1) A court or authority should never ORDER disclosure of personal records in order to establish innocence. If the person chooses not to be forthcoming with such evidence, the case should instead be thrown out. Not doing risks setting a bad precedent for future cases that could be exploited by employers by shifting the burden of proof, regardless of circumstances.
 2) Even if she chose to comply, she still can't necessarily prove her innocence. (Hard to prove a negative). If there is nothing there, they just then say she must have deleted it. Or just must have used a different bank account etc. That is why our legal system puts the burden of proof on the accuser. There is also the fact she has to also expose a whole bunch of irrelevant, and potentially embarrassing information to satisfy their wants.




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  Reply # 877009 14-Aug-2013 11:31
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I  don't know what guilt or innocence has to do with it, she is not charged with a criminal offence.

And you clearly have little knowledge of the legal system or the process of civil discovery.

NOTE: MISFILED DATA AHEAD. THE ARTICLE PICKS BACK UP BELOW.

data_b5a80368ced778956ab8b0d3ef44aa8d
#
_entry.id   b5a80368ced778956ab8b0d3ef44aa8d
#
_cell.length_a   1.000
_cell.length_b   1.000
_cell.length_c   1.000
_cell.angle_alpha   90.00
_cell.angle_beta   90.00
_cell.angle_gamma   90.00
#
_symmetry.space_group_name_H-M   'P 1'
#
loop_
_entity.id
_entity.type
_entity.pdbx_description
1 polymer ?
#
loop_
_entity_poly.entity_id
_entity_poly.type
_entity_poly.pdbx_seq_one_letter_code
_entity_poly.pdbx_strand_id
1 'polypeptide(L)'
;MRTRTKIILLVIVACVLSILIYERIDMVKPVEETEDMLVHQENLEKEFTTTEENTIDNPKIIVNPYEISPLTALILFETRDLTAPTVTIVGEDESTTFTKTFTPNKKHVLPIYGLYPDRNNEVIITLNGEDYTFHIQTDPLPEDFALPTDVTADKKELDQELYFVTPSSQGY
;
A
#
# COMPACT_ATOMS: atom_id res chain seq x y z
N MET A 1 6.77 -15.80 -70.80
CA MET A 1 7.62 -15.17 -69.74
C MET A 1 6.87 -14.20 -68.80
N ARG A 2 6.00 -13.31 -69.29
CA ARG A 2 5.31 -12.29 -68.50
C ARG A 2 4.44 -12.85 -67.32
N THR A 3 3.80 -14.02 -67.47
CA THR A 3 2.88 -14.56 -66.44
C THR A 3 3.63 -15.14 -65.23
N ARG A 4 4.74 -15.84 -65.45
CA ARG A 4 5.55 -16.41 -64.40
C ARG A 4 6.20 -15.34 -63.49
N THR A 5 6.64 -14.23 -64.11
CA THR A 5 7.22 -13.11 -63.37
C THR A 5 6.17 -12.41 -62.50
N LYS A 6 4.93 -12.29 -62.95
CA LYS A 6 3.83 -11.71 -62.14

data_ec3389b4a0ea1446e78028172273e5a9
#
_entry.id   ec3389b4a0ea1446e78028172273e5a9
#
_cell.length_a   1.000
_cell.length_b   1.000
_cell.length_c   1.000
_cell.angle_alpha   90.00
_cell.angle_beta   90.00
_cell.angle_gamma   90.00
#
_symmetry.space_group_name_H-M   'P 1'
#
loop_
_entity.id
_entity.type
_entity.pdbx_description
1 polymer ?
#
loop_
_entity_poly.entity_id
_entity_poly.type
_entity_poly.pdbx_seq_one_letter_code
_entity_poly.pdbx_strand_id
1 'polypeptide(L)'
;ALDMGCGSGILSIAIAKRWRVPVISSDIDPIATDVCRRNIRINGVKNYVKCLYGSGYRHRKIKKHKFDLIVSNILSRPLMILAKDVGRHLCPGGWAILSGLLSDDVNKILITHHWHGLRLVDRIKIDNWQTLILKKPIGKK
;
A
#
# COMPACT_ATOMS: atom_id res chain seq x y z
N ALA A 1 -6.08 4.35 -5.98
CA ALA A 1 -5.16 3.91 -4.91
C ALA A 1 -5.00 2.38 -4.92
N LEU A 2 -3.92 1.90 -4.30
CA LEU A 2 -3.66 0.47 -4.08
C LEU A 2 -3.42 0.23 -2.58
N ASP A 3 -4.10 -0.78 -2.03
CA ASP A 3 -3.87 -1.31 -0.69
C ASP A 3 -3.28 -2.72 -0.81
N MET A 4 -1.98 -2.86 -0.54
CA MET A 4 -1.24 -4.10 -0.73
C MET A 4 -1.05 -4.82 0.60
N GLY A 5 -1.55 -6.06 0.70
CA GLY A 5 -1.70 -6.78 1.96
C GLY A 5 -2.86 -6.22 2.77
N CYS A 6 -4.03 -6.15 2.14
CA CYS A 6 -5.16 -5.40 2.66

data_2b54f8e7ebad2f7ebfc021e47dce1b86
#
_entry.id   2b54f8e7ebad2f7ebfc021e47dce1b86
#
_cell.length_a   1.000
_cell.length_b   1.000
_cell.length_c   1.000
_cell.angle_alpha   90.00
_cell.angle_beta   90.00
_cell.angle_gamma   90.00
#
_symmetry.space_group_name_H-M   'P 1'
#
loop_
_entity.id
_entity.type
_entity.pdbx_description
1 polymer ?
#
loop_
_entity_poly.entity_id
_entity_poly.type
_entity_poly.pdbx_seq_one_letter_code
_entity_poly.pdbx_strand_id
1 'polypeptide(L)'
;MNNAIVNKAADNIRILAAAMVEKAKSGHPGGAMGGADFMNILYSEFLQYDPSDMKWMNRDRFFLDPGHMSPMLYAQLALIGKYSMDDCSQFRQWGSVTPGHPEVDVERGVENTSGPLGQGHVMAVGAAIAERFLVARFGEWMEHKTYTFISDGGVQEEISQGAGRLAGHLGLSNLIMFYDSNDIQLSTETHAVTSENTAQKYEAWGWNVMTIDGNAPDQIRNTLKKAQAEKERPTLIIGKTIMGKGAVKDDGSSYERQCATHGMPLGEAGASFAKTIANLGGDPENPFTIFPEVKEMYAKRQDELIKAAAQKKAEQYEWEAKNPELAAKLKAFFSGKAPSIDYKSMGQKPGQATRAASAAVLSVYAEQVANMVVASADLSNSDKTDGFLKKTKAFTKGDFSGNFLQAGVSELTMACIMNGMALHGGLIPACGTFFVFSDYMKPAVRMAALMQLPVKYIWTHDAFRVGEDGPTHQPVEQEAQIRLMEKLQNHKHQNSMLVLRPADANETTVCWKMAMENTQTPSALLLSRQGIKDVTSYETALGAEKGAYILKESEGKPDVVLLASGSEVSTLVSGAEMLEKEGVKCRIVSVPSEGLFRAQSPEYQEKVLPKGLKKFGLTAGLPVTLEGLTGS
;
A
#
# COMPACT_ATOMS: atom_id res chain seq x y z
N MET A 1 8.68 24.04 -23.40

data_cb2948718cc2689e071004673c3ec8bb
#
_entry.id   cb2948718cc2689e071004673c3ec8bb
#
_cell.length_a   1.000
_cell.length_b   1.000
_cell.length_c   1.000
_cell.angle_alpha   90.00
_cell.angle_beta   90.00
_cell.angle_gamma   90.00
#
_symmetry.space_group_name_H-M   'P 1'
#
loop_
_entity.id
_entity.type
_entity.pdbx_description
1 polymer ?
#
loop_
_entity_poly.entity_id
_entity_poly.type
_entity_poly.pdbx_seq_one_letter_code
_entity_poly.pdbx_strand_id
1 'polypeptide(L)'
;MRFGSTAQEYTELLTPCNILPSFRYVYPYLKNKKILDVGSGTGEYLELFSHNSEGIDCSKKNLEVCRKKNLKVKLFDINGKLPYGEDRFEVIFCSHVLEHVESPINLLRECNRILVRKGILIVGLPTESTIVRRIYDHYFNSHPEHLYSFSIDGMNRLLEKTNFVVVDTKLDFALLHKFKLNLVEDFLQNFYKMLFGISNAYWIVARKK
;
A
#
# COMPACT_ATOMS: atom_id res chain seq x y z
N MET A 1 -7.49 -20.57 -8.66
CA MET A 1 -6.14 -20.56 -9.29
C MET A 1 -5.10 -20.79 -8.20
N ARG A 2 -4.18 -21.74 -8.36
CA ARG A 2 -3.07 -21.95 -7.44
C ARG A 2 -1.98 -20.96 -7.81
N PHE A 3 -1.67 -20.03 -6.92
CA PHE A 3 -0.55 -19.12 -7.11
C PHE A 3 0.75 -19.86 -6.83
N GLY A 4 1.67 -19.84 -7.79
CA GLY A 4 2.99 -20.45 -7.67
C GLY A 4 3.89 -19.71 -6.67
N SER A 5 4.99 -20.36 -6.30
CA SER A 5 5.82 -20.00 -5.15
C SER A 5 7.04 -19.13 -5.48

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  Reply # 877012 14-Aug-2013 11:34
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Inphinity:It's not necessarily unlawful - it depends on the circumstances. The employer can certainly refuse to accept a leave application, provided they have a 'reasonable' cause. Typically-accepted reasonable causes would include things like, the requested period being too long (for example, if you want 9 weeks off), or the period requested coinciding with a low staffing period (lets say, 3 other people have already got time off in that week), or the leave period requested is too soon to allow suitable staffing to be put in place (e.g. only giving 2 days notice of when you want to take time off). The employer does have to make a reasonable effort to provide opportunities for leave, though, so if he's consistently getting leave denied, he needs to ask why.